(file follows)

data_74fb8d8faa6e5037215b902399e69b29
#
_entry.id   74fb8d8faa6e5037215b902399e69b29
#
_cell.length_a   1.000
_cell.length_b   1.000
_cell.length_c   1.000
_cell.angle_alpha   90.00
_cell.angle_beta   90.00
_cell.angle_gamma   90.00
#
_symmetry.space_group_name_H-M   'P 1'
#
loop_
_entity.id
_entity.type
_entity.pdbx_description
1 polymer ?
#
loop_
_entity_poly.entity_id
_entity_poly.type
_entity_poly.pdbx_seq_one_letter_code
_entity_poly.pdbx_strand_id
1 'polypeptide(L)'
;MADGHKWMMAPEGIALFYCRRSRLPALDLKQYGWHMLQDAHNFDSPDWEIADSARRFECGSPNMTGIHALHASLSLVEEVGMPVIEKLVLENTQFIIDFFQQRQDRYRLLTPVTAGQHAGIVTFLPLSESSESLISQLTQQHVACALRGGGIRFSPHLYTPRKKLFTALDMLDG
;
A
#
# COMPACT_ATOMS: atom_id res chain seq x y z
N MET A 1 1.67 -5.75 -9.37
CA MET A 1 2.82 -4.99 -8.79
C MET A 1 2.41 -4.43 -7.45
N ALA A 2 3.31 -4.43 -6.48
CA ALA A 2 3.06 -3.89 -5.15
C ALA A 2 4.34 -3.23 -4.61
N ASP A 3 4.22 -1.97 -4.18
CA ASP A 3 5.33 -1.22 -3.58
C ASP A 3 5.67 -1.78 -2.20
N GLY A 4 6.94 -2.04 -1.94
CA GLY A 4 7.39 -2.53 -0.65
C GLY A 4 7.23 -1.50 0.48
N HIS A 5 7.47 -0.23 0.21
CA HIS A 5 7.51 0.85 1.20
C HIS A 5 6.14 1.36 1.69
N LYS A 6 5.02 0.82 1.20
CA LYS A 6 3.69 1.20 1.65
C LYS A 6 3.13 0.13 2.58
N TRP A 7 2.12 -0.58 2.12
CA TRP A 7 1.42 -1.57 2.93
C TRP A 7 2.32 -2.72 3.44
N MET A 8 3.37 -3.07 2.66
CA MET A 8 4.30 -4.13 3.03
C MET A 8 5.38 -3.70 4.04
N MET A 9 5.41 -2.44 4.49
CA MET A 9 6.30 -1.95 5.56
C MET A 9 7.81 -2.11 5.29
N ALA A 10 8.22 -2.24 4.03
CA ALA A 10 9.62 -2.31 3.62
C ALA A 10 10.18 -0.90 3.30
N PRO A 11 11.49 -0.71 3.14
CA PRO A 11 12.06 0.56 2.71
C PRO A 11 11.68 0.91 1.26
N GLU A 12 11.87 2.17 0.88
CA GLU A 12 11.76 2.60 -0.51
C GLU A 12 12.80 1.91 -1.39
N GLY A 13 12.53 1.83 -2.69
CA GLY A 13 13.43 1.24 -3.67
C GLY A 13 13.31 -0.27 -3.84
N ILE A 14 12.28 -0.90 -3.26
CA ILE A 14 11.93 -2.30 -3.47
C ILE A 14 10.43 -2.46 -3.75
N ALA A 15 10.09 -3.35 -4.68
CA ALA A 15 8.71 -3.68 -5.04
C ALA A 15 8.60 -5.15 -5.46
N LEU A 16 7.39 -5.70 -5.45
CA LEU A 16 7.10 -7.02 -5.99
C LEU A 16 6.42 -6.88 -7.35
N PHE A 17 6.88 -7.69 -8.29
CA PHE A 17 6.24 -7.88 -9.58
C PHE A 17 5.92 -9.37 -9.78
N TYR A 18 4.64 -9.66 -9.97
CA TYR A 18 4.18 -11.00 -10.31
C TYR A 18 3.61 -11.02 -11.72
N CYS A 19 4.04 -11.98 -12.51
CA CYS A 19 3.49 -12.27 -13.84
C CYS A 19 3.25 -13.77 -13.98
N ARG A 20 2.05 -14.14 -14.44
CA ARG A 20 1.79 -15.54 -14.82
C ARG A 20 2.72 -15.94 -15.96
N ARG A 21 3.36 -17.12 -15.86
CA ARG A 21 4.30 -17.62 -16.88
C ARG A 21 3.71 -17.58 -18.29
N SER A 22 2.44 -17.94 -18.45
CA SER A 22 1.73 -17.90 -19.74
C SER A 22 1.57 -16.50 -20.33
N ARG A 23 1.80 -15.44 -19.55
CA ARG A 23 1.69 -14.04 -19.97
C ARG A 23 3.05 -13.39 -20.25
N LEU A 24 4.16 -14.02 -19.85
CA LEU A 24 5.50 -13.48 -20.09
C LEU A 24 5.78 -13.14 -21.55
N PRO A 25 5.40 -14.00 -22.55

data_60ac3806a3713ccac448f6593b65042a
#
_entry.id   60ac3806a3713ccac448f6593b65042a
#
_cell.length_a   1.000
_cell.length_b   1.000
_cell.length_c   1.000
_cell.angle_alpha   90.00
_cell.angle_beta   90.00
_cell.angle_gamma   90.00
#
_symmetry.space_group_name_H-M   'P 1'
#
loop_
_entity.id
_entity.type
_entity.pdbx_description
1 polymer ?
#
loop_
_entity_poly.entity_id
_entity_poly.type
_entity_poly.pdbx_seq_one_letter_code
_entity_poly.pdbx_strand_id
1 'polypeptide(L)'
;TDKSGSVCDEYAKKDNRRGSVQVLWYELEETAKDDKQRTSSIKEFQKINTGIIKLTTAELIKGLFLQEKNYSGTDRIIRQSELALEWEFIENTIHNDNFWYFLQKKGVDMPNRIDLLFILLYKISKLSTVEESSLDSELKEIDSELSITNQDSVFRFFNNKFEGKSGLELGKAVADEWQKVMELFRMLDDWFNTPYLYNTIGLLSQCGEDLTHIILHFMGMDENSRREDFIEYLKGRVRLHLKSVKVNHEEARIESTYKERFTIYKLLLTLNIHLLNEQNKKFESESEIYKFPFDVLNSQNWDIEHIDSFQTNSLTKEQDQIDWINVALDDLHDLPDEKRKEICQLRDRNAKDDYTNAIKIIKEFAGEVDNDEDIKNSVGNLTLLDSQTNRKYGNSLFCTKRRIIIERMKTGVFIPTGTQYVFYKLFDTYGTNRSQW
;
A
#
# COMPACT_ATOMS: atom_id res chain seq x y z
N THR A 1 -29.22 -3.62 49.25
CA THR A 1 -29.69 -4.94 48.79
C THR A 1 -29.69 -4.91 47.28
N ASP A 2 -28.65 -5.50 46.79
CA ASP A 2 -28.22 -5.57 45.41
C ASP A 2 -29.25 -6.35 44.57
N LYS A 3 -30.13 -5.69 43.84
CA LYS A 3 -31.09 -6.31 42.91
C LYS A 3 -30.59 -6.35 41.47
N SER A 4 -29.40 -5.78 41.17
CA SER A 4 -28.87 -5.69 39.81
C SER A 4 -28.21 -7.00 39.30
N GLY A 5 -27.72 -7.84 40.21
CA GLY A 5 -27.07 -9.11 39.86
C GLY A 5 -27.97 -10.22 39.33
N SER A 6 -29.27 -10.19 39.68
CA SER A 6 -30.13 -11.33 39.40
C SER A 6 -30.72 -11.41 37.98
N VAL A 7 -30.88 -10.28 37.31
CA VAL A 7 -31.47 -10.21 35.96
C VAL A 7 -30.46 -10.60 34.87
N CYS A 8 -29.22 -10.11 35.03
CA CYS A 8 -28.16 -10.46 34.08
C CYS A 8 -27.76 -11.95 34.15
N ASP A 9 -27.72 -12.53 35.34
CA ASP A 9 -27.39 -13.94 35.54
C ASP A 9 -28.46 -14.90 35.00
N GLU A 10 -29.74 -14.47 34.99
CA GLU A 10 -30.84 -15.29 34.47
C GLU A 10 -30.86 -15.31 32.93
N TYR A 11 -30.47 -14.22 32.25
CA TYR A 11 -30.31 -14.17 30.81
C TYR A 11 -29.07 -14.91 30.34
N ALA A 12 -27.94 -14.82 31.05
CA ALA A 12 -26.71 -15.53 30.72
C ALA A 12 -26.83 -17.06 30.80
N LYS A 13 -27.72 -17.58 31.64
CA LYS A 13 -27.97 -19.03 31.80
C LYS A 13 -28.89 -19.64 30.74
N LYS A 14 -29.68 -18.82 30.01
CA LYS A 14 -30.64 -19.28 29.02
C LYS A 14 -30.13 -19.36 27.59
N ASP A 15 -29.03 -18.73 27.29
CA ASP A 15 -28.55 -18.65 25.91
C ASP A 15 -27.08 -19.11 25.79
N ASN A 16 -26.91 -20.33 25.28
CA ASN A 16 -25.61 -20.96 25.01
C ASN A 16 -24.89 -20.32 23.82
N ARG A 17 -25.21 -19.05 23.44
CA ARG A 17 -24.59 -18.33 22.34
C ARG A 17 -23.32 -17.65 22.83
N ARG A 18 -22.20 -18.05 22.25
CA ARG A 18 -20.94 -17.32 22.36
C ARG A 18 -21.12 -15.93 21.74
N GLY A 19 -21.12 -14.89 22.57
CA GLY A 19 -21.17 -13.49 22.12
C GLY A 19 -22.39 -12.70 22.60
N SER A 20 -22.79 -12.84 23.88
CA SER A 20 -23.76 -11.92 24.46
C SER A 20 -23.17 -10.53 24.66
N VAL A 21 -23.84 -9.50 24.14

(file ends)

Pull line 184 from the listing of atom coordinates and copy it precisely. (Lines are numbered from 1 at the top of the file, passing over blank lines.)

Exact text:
C ARG A 17 -23.32 -17.65 22.83